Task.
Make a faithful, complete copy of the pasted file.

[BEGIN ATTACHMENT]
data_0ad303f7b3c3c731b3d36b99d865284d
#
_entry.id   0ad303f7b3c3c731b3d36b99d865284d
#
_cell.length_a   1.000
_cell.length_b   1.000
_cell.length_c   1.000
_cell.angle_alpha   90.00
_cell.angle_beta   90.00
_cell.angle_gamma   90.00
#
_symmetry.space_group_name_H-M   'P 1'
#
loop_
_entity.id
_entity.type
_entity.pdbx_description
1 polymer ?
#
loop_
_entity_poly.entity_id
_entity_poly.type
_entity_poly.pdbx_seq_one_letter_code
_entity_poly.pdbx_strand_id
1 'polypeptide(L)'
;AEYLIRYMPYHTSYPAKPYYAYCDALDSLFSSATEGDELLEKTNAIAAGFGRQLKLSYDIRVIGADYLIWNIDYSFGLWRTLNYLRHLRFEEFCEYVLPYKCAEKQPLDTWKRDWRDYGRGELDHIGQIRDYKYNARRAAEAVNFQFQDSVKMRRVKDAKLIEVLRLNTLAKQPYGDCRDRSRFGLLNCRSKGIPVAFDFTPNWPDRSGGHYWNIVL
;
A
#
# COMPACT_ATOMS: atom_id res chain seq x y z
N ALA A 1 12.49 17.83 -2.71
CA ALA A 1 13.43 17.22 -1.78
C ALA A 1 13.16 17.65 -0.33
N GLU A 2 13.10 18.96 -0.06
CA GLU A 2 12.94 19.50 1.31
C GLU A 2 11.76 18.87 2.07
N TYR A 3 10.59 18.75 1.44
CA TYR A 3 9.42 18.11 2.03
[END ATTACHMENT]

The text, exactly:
data_0ad303f7b3c3c731b3d36b99d865284d
#
_entry.id   0ad303f7b3c3c731b3d36b99d865284d
#
_cell.length_a   1.000
_cell.length_b   1.000
_cell.length_c   1.000
_cell.angle_alpha   90.00
_cell.angle_beta   90.00
_cell.angle_gamma   90.00
#
_symmetry.space_group_name_H-M   'P 1'
#
loop_
_entity.id
_entity.type
_entity.pdbx_description
1 polymer ?
#
loop_
_entity_poly.entity_id
_entity_poly.type
_entity_poly.pdbx_seq_one_letter_code
_entity_poly.pdbx_strand_id
1 'polypeptide(L)'
;AEYLIRYMPYHTSYPAKPYYAYCDALDSLFSSATEGDELLEKTNAIAAGFGRQLKLSYDIRVIGADYLIWNIDYSFGLWRTLNYLRHLRFEEFCEYVLPYKCAEKQPLDTWKRDWRDYGRGELDHIGQIRDYKYNARRAAEAVNFQFQDSVKMRRVKDAKLIEVLRLNTLAKQPYGDCRDRSRFGLLNCRSKGIPVAFDFTPNWPDRSGGHYWNIVL
;
A
#
# COMPACT_ATOMS: atom_id res chain seq x y z
N ALA A 1 12.49 17.83 -2.71
CA ALA A 1 13.43 17.22 -1.78
C ALA A 1 13.16 17.65 -0.33
N GLU A 2 13.10 18.96 -0.06
CA GLU A 2 12.94 19.50 1.31
C GLU A 2 11.76 18.87 2.07
N TYR A 3 10.59 18.75 1.44
CA TYR A 3 9.42 18.11 2.03